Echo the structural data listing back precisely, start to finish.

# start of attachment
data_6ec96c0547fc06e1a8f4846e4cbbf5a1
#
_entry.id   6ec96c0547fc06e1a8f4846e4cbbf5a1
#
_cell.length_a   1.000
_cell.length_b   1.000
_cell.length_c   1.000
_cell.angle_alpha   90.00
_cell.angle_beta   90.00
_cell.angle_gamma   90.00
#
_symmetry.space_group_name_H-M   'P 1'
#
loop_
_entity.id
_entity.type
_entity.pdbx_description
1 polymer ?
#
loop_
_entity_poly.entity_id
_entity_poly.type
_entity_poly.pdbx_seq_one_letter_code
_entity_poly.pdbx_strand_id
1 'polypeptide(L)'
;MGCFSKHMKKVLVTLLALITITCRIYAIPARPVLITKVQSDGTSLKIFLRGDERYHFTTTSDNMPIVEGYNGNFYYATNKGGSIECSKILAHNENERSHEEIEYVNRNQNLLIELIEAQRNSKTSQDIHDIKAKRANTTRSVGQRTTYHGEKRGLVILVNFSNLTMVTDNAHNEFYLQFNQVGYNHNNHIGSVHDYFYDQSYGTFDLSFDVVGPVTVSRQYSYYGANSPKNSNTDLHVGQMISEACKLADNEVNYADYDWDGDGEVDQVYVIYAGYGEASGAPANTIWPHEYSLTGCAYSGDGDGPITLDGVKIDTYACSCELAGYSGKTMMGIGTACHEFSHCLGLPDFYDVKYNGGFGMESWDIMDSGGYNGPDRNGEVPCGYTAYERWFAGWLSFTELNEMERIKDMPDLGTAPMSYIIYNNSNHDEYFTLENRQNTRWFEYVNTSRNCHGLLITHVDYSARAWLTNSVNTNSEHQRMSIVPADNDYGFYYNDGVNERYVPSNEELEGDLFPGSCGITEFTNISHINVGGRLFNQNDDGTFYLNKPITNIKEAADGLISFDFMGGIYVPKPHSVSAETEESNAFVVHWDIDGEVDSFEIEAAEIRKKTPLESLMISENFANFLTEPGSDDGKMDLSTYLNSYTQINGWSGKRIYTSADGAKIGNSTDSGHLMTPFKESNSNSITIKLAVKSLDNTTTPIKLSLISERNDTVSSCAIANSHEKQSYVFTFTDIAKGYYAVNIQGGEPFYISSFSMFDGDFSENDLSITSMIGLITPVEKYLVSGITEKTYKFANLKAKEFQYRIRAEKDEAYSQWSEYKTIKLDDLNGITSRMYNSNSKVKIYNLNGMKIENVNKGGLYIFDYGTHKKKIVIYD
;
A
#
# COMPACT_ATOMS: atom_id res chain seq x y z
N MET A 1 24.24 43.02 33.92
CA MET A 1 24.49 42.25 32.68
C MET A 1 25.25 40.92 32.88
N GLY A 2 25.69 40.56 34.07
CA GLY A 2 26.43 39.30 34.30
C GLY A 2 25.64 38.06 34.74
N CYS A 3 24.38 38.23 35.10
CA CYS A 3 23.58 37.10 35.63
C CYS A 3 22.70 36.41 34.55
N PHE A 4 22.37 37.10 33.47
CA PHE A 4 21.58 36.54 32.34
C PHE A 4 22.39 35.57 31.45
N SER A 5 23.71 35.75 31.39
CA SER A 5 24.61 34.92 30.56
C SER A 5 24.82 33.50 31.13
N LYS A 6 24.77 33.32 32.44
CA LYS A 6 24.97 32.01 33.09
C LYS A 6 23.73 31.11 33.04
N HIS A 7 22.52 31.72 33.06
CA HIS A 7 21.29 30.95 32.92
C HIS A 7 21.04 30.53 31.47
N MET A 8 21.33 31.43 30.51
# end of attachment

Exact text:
data_6ec96c0547fc06e1a8f4846e4cbbf5a1
#
_entry.id   6ec96c0547fc06e1a8f4846e4cbbf5a1
#
_cell.length_a   1.000
_cell.length_b   1.000
_cell.length_c   1.000
_cell.angle_alpha   90.00
_cell.angle_beta   90.00
_cell.angle_gamma   90.00
#
_symmetry.space_group_name_H-M   'P 1'
#
loop_
_entity.id
_entity.type
_entity.pdbx_description
1 polymer ?
#
loop_
_entity_poly.entity_id
_entity_poly.type
_entity_poly.pdbx_seq_one_letter_code
_entity_poly.pdbx_strand_id
1 'polypeptide(L)'
;MGCFSKHMKKVLVTLLALITITCRIYAIPARPVLITKVQSDGTSLKIFLRGDERYHFTTTSDNMPIVEGYNGNFYYATNKGGSIECSKILAHNENERSHEEIEYVNRNQNLLIELIEAQRNSKTSQDIHDIKAKRANTTRSVGQRTTYHGEKRGLVILVNFSNLTMVTDNAHNEFYLQFNQVGYNHNNHIGSVHDYFYDQSYGTFDLSFDVVGPVTVSRQYSYYGANSPKNSNTDLHVGQMISEACKLADNEVNYADYDWDGDGEVDQVYVIYAGYGEASGAPANTIWPHEYSLTGCAYSGDGDGPITLDGVKIDTYACSCELAGYSGKTMMGIGTACHEFSHCLGLPDFYDVKYNGGFGMESWDIMDSGGYNGPDRNGEVPCGYTAYERWFAGWLSFTELNEMERIKDMPDLGTAPMSYIIYNNSNHDEYFTLENRQNTRWFEYVNTSRNCHGLLITHVDYSARAWLTNSVNTNSEHQRMSIVPADNDYGFYYNDGVNERYVPSNEELEGDLFPGSCGITEFTNISHINVGGRLFNQNDDGTFYLNKPITNIKEAADGLISFDFMGGIYVPKPHSVSAETEESNAFVVHWDIDGEVDSFEIEAAEIRKKTPLESLMISENFANFLTEPGSDDGKMDLSTYLNSYTQINGWSGKRIYTSADGAKIGNSTDSGHLMTPFKESNSNSITIKLAVKSLDNTTTPIKLSLISERNDTVSSCAIANSHEKQSYVFTFTDIAKGYYAVNIQGGEPFYISSFSMFDGDFSENDLSITSMIGLITPVEKYLVSGITEKTYKFANLKAKEFQYRIRAEKDEAYSQWSEYKTIKLDDLNGITSRMYNSNSKVKIYNLNGMKIENVNKGGLYIFDYGTHKKKIVIYD
;
A
#
# COMPACT_ATOMS: atom_id res chain seq x y z
N MET A 1 24.24 43.02 33.92
CA MET A 1 24.49 42.25 32.68
C MET A 1 25.25 40.92 32.88
N GLY A 2 25.69 40.56 34.07
CA GLY A 2 26.43 39.30 34.30
C GLY A 2 25.64 38.06 34.74
N CYS A 3 24.38 38.23 35.10
CA CYS A 3 23.58 37.10 35.63
C CYS A 3 22.70 36.41 34.55
N PHE A 4 22.37 37.10 33.47
CA PHE A 4 21.58 36.54 32.34
C PHE A 4 22.39 35.57 31.45
N SER A 5 23.71 35.75 31.39
CA SER A 5 24.61 34.92 30.56
C SER A 5 24.82 33.50 31.13
N LYS A 6 24.77 33.32 32.44
CA LYS A 6 24.97 32.01 33.09
C LYS A 6 23.73 31.11 33.04
N HIS A 7 22.52 31.72 33.06
CA HIS A 7 21.29 30.95 32.92
C HIS A 7 21.04 30.53 31.47
N MET A 8 21.33 31.43 30.51